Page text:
A pioneering scheme which aims to give cyclists more time at green traffic lights is being piloted in London.
Trials are taking place along Cable Street on Cycle Superhighway 3, where machines are detecting the numbers of cyclists travelling along a route. This enables the traffic signal timings to be adjusted to give more green time when there are high numbers of cyclists at key junctions during peak times.
TfL is testing two types of new technology — one radar-based and one thermal-based, which detects the heat of riders as they enter the detection zone — to measure their effectiveness in detecting cyclists.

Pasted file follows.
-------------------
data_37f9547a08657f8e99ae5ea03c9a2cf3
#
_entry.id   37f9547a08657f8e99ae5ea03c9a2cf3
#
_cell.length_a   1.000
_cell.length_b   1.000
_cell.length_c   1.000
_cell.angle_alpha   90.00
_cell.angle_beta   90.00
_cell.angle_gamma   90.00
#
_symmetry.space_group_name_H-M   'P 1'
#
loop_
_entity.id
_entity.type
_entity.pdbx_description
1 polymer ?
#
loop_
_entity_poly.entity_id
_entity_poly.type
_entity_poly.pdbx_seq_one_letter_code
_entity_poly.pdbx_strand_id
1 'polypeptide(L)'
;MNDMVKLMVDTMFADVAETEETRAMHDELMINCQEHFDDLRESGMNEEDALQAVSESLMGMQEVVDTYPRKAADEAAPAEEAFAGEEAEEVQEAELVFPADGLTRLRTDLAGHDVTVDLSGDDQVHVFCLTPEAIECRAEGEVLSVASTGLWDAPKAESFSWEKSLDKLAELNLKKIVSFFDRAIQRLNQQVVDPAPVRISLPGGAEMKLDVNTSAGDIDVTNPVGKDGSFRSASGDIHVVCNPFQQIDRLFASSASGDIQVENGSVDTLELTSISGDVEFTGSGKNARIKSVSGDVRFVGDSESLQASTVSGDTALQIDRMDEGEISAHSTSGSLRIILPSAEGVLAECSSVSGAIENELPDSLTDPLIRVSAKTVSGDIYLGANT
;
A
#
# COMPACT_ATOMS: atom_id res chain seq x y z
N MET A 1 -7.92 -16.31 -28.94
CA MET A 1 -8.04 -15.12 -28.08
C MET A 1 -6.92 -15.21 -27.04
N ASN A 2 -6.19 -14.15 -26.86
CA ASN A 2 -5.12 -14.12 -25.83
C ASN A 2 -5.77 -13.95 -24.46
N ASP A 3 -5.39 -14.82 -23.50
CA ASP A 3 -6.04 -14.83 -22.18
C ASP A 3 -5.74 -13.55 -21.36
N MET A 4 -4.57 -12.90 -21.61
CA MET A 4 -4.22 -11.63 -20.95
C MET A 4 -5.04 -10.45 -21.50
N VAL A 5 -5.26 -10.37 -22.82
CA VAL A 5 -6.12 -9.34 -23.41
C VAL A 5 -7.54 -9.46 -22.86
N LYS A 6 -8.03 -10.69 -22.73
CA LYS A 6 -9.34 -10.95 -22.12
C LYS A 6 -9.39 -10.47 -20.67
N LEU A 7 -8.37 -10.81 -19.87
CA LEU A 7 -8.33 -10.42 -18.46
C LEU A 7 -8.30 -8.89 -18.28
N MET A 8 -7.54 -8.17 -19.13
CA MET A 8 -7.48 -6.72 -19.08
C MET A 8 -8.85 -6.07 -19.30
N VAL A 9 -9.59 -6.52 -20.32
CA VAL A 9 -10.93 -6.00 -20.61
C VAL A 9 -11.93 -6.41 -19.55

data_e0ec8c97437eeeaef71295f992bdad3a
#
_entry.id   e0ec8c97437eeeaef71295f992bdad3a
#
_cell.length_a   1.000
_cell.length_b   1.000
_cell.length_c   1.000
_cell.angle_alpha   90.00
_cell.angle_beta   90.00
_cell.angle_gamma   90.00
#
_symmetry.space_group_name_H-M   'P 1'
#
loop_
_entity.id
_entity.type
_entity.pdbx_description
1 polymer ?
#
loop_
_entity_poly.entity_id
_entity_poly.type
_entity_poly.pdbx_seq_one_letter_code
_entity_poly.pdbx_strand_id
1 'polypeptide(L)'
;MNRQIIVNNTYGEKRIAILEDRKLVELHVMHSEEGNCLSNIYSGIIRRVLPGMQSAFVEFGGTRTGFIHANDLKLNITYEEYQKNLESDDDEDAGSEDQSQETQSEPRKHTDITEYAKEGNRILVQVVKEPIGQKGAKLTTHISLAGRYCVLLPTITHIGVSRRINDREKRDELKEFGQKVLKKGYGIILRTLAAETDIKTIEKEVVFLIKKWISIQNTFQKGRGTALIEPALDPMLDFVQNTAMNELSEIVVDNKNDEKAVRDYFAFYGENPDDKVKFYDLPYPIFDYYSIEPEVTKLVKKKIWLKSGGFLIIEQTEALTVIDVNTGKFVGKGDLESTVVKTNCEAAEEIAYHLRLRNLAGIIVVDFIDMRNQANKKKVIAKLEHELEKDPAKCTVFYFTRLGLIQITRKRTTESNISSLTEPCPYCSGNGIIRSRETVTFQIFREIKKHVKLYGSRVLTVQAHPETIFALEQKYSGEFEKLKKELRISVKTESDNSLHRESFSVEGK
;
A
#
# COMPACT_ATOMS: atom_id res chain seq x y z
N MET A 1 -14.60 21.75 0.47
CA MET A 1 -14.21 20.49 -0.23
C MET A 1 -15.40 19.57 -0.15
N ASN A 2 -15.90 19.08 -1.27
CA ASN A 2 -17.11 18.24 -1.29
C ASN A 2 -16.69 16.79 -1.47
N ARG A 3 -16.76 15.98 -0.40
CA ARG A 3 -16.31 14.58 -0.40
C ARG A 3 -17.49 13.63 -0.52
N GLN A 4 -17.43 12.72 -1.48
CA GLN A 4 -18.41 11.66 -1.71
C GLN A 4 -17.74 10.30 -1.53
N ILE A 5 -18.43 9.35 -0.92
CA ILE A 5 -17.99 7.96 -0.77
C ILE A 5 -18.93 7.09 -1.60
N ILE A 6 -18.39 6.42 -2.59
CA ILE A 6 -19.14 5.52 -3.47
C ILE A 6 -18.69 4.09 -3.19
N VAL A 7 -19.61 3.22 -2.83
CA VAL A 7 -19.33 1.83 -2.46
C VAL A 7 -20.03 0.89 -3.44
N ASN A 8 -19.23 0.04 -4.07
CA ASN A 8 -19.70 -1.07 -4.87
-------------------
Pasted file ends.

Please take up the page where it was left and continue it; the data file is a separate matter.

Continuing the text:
The data gathered will be used to make timings at traffic signals reflect demand on a second-by-second basis, helping to provide benefit to cycle flow at junctions.
Garrett Emmerson, chief operating officer for surface transport at TfL, said: "By having traffic signals that are able to detect when there are high numbers of cyclists waiting at junctions, we can ensure they are given adequate time and safe passage through the junction, balancing the needs of everyone."
If the trials are successful, the scheme will be rolled out across the capital.